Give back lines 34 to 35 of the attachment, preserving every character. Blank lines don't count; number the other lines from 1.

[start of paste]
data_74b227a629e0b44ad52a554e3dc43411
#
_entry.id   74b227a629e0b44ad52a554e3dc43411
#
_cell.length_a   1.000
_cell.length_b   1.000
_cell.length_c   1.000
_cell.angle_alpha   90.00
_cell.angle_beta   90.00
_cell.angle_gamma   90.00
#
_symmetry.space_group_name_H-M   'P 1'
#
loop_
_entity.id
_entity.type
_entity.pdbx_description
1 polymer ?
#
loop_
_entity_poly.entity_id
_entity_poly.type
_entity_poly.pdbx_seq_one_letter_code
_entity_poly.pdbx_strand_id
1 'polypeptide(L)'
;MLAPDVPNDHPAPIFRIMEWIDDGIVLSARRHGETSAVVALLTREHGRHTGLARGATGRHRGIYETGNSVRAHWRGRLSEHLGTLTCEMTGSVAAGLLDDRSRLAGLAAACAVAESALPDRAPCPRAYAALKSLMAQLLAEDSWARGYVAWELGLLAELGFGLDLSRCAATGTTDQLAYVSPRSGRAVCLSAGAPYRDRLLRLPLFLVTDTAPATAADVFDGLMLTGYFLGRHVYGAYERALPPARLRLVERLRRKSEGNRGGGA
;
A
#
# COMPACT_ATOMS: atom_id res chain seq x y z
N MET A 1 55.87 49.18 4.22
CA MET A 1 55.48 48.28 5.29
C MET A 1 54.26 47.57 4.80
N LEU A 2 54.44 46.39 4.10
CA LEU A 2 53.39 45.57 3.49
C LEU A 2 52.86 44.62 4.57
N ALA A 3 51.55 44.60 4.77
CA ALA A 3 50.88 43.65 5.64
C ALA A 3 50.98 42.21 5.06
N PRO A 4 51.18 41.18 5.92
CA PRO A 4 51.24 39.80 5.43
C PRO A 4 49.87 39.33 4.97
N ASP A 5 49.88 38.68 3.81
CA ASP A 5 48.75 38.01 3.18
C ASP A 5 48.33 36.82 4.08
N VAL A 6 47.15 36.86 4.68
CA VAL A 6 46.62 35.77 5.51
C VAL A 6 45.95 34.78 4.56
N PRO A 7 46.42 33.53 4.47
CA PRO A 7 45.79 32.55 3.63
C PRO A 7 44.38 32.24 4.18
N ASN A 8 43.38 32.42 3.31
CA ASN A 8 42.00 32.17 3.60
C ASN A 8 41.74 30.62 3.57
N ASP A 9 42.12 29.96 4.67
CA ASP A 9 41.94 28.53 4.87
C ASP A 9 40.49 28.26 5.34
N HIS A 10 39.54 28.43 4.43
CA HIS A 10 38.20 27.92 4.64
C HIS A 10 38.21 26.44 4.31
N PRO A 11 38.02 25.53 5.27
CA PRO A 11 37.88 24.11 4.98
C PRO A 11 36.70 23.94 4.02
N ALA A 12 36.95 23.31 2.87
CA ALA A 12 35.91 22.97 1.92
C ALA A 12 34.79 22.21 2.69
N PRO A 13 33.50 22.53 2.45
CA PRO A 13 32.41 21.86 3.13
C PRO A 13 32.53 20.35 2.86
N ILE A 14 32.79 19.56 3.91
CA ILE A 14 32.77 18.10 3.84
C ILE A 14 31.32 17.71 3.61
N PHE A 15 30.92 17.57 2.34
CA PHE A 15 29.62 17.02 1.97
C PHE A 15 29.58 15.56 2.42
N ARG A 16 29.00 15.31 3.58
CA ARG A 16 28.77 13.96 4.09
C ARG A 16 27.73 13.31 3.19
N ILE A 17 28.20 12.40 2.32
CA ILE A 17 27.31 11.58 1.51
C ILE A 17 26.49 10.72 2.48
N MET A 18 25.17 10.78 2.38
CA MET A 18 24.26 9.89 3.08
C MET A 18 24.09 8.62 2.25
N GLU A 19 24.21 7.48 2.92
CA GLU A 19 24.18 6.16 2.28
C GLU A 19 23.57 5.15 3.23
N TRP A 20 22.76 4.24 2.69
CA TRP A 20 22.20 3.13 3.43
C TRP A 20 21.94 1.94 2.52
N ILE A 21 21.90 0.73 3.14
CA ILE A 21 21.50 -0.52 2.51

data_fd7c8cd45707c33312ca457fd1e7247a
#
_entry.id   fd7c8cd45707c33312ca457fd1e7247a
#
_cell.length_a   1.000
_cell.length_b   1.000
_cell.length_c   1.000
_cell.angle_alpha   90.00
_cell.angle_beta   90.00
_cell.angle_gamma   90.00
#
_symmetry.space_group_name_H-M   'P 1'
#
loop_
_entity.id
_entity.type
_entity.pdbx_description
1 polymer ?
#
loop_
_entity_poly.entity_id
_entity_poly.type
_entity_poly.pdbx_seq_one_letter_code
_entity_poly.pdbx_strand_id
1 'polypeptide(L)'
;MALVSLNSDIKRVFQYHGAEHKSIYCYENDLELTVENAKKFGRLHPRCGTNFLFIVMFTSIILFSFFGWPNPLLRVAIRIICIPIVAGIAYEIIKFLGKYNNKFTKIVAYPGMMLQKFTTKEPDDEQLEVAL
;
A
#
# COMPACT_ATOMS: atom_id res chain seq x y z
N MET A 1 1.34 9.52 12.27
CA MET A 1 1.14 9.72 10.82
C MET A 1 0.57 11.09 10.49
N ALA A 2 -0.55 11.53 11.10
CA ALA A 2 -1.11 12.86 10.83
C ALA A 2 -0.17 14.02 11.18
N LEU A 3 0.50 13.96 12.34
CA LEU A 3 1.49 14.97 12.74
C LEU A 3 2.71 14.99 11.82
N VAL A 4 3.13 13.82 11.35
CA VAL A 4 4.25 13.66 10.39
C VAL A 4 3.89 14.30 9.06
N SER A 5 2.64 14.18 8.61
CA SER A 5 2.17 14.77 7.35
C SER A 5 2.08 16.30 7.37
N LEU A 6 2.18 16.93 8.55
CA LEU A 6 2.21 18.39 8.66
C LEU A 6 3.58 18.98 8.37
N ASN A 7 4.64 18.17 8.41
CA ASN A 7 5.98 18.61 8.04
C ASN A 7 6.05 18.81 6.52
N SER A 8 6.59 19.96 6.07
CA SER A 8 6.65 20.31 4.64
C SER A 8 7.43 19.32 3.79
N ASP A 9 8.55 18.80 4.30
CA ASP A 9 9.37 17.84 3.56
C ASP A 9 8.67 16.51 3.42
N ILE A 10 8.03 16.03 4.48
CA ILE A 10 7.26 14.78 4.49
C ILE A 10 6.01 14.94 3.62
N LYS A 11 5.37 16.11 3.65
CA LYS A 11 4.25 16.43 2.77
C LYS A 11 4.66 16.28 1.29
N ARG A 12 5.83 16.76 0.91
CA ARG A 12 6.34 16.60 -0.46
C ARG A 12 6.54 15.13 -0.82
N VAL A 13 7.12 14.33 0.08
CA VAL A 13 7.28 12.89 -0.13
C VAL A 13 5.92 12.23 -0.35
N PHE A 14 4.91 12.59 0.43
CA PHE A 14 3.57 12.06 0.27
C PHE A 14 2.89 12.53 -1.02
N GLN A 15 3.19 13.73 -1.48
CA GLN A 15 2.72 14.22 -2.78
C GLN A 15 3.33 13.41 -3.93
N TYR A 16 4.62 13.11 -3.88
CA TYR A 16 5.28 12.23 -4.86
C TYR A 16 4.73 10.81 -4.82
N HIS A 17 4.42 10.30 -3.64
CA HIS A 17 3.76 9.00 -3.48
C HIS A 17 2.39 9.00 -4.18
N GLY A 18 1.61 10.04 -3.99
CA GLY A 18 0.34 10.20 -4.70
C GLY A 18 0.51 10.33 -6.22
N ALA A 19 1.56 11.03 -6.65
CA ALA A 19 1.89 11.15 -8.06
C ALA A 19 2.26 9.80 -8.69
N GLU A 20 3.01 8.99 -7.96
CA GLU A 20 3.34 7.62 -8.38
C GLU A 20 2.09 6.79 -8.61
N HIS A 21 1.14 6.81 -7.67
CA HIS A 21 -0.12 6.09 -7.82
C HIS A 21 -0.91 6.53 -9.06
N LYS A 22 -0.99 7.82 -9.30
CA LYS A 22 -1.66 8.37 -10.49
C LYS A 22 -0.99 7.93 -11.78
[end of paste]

N LEU A 2 54.44 46.39 4.10
CA LEU A 2 53.39 45.57 3.49